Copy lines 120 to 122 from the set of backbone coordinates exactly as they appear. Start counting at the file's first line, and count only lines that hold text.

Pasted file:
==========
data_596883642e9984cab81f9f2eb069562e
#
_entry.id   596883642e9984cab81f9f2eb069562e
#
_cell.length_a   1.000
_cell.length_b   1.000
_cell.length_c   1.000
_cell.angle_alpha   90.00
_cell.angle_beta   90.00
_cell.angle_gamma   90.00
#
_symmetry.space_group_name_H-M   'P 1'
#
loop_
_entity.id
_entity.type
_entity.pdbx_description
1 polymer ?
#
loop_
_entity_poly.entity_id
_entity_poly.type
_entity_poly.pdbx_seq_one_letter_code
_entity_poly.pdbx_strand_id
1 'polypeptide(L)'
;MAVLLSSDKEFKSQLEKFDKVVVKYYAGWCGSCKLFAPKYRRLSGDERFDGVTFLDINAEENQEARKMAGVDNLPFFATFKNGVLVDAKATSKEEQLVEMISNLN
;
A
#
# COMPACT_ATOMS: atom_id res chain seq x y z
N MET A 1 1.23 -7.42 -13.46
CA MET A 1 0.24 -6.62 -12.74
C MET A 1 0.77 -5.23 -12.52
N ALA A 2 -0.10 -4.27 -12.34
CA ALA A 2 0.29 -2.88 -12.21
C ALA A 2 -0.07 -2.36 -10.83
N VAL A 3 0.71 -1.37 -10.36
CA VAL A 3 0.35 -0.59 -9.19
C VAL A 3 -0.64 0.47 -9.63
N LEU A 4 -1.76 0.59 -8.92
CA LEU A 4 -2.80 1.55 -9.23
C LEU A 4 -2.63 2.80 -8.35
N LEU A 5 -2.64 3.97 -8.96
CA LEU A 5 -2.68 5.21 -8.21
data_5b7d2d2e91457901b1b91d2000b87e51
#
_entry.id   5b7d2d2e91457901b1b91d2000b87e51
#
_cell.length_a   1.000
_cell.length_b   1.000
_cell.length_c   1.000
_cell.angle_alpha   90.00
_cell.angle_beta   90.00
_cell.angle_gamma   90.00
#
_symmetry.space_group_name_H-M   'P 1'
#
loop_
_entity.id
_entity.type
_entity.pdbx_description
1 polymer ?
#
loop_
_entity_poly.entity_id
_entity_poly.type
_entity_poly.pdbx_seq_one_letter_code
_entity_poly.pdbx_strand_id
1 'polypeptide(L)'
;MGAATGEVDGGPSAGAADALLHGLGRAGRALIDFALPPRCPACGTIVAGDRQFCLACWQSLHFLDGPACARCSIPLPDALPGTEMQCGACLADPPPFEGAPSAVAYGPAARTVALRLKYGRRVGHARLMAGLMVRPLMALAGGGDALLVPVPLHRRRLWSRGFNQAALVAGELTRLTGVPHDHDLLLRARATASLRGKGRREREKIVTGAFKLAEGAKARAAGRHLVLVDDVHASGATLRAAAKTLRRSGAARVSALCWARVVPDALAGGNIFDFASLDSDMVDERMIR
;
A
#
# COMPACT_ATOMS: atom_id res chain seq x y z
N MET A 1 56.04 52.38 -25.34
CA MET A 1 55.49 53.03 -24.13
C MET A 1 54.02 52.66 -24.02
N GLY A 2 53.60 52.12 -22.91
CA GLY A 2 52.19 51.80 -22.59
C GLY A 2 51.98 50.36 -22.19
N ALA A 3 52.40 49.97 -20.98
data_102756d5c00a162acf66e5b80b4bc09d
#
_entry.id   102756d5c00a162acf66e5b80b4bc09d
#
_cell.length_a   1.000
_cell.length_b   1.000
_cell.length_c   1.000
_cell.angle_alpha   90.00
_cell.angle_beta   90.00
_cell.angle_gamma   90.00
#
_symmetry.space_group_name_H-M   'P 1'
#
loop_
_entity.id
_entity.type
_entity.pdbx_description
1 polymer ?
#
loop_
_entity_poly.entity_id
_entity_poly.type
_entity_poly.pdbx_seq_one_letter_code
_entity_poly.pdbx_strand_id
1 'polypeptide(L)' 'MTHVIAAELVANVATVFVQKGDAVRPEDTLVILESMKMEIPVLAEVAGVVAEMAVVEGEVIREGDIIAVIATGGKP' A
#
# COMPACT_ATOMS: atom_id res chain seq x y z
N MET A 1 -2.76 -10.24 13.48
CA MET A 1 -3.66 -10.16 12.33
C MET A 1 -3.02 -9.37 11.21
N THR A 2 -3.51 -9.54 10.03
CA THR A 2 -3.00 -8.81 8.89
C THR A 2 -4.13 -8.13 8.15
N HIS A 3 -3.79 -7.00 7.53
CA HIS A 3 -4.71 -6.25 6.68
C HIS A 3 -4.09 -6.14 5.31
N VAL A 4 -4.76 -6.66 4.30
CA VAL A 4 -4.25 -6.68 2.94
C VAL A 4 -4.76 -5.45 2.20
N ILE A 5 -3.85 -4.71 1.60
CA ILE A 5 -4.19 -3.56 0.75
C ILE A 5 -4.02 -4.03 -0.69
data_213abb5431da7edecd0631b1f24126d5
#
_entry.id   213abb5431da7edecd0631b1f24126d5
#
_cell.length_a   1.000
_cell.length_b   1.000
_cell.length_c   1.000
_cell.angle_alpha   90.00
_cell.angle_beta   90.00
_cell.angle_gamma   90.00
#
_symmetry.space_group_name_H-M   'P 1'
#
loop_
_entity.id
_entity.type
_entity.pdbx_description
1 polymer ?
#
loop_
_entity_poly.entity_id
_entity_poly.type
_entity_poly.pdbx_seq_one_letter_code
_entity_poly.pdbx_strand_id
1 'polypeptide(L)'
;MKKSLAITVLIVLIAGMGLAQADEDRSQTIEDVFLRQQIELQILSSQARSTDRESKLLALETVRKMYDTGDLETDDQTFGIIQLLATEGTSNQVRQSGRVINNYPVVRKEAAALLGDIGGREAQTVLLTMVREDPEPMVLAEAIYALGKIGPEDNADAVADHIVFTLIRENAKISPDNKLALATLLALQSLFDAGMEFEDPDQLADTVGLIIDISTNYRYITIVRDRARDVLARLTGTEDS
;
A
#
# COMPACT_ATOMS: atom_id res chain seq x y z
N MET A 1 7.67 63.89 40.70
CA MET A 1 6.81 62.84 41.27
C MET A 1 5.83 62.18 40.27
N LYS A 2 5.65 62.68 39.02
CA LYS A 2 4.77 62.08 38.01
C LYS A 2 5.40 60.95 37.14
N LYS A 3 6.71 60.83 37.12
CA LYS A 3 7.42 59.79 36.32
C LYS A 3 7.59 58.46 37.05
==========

C VAL A 4 -4.76 -5.45 2.20
N ILE A 5 -3.85 -4.71 1.60
CA ILE A 5 -4.19 -3.56 0.75